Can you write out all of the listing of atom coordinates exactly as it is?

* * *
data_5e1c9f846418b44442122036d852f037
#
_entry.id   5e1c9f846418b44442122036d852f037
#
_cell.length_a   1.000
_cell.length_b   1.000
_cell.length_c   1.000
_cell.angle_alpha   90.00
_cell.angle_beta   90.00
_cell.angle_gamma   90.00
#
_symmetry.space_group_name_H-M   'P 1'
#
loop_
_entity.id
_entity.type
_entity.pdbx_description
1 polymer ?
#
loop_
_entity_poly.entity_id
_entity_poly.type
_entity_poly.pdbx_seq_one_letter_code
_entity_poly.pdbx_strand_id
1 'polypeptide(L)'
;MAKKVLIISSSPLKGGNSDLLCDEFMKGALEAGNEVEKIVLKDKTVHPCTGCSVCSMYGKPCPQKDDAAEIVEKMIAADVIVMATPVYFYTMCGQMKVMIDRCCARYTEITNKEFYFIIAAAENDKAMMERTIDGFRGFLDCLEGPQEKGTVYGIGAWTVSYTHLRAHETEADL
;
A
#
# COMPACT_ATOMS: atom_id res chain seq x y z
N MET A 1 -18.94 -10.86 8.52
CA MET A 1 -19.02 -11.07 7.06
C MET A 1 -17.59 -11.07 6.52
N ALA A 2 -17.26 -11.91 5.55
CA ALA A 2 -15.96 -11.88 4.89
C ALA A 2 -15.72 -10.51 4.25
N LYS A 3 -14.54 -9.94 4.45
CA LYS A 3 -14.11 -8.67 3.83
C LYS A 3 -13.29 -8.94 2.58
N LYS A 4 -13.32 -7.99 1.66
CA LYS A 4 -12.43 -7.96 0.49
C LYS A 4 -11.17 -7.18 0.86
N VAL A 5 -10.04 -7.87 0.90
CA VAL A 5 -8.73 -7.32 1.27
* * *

data_5e1c9f846418b44442122036d852f037
#
_entry.id   5e1c9f846418b44442122036d852f037
#
_cell.length_a   1.000
_cell.length_b   1.000
_cell.length_c   1.000
_cell.angle_alpha   90.00
_cell.angle_beta   90.00
_cell.angle_gamma   90.00
#
_symmetry.space_group_name_H-M   'P 1'
#
loop_
_entity.id
_entity.type
_entity.pdbx_description
1 polymer ?
#
loop_
_entity_poly.entity_id
_entity_poly.type
_entity_poly.pdbx_seq_one_letter_code
_entity_poly.pdbx_strand_id
1 'polypeptide(L)'
;MAKKVLIISSSPLKGGNSDLLCDEFMKGALEAGNEVEKIVLKDKTVHPCTGCSVCSMYGKPCPQKDDAAEIVEKMIAADVIVMATPVYFYTMCGQMKVMIDRCCARYTEITNKEFYFIIAAAENDKAMMERTIDGFRGFLDCLEGPQEKGTVYGIGAWTVSYTHLRAHETEADL
;
A
#
# COMPACT_ATOMS: atom_id res chain seq x y z
N MET A 1 -18.94 -10.86 8.52
CA MET A 1 -19.02 -11.07 7.06
C MET A 1 -17.59 -11.07 6.52
N ALA A 2 -17.26 -11.91 5.55
CA ALA A 2 -15.96 -11.88 4.89
C ALA A 2 -15.72 -10.51 4.25
N LYS A 3 -14.54 -9.94 4.45
CA LYS A 3 -14.11 -8.67 3.83
C LYS A 3 -13.29 -8.94 2.58
N LYS A 4 -13.32 -7.99 1.66
CA LYS A 4 -12.43 -7.96 0.49
C LYS A 4 -11.17 -7.18 0.86
N VAL A 5 -10.04 -7.87 0.90
CA VAL A 5 -8.73 -7.32 1.27